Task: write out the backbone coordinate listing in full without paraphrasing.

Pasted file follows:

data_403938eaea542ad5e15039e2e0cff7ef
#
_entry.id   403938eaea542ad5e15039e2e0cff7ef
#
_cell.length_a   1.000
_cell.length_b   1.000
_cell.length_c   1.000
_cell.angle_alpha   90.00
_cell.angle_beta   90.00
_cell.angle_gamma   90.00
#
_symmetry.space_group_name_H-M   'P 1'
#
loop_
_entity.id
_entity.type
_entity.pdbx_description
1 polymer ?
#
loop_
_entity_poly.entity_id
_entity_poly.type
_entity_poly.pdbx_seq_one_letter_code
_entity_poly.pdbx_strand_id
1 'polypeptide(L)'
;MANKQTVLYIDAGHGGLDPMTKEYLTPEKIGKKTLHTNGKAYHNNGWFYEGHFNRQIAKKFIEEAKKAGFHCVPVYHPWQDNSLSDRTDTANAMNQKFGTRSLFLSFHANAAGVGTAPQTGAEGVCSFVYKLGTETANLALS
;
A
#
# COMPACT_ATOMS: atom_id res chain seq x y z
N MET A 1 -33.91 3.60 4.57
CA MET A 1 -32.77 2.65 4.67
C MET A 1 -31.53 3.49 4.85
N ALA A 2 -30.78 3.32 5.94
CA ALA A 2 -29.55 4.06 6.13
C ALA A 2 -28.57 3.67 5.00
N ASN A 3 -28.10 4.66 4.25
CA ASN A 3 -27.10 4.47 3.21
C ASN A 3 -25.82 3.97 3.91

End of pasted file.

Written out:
data_403938eaea542ad5e15039e2e0cff7ef
#
_entry.id   403938eaea542ad5e15039e2e0cff7ef
#
_cell.length_a   1.000
_cell.length_b   1.000
_cell.length_c   1.000
_cell.angle_alpha   90.00
_cell.angle_beta   90.00
_cell.angle_gamma   90.00
#
_symmetry.space_group_name_H-M   'P 1'
#
loop_
_entity.id
_entity.type
_entity.pdbx_description
1 polymer ?
#
loop_
_entity_poly.entity_id
_entity_poly.type
_entity_poly.pdbx_seq_one_letter_code
_entity_poly.pdbx_strand_id
1 'polypeptide(L)'
;MANKQTVLYIDAGHGGLDPMTKEYLTPEKIGKKTLHTNGKAYHNNGWFYEGHFNRQIAKKFIEEAKKAGFHCVPVYHPWQDNSLSDRTDTANAMNQKFGTRSLFLSFHANAAGVGTAPQTGAEGVCSFVYKLGTETANLALS
;
A
#
# COMPACT_ATOMS: atom_id res chain seq x y z
N MET A 1 -33.91 3.60 4.57
CA MET A 1 -32.77 2.65 4.67
C MET A 1 -31.53 3.49 4.85
N ALA A 2 -30.78 3.32 5.94
CA ALA A 2 -29.55 4.06 6.13
C ALA A 2 -28.57 3.67 5.00
N ASN A 3 -28.10 4.66 4.25
CA ASN A 3 -27.10 4.47 3.21
C ASN A 3 -25.82 3.97 3.91